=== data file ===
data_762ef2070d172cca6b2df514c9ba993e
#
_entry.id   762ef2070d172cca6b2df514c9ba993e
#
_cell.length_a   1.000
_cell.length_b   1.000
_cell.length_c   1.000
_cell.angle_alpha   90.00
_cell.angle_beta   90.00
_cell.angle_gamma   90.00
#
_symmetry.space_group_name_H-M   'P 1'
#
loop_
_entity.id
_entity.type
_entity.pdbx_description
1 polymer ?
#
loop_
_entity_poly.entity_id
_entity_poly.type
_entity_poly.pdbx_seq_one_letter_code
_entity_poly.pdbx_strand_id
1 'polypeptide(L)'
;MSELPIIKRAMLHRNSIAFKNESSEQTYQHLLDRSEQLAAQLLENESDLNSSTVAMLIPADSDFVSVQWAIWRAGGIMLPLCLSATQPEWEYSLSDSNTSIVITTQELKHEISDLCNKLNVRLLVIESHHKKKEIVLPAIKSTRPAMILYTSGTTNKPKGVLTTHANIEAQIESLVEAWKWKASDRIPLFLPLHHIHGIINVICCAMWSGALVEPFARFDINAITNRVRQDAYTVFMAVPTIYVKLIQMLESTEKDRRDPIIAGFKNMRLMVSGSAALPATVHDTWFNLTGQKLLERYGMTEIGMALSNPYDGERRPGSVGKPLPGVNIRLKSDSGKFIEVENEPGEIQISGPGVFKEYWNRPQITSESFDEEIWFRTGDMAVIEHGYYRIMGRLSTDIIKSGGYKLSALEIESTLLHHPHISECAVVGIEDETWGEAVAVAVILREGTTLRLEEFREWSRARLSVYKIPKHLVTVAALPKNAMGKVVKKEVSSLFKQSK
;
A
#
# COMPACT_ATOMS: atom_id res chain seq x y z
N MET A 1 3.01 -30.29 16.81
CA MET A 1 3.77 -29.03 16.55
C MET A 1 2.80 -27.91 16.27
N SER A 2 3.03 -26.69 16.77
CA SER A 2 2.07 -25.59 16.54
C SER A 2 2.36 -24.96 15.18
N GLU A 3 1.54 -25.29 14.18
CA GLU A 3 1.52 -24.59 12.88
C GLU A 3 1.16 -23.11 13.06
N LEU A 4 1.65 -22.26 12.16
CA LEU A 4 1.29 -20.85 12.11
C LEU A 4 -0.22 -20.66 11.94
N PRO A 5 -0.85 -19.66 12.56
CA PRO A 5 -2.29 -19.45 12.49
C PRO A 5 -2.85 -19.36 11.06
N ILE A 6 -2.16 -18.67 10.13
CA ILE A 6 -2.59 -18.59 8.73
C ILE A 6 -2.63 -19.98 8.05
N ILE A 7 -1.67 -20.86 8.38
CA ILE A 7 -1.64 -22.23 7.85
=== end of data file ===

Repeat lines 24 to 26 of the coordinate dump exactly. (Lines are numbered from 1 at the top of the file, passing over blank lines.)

_entity_poly.pdbx_strand_id
1 'polypeptide(L)'
;MSELPIIKRAMLHRNSIAFKNESSEQTYQHLLDRSEQLAAQLLENESDLNSSTVAMLIPADSDFVSVQWAIWRAGGIMLPLCLSATQPEWEYSLSDSNTSIVITTQELKHEISDLCNKLNVRLLVIESHHKKKEIVLPAIKSTRPAMILYTSGTTNKPKGVLTTHANIEAQIESLVEAWKWKASDRIPLFLPLHHIHGIINVICCAMWSGALVEPFARFDINAITNRVRQDAYTVFMAVPTIYVKLIQMLESTEKDRRDPIIAGFKNMRLMVSGSAALPATVHDTWFNLTGQKLLERYGMTEIGMALSNPYDGERRPGSVGKPLPGVNIRLKSDSGKFIEVENEPGEIQISGPGVFKEYWNRPQITSESFDEEIWFRTGDMAVIEHGYYRIMGRLSTDIIKSGGYKLSALEIESTLLHHPHISECAVVGIEDETWGEAVAVAVILREGTTLRLEEFREWSRARLSVYKIPKHLVTVAALPKNAMGKVVKKEVSSLFKQSK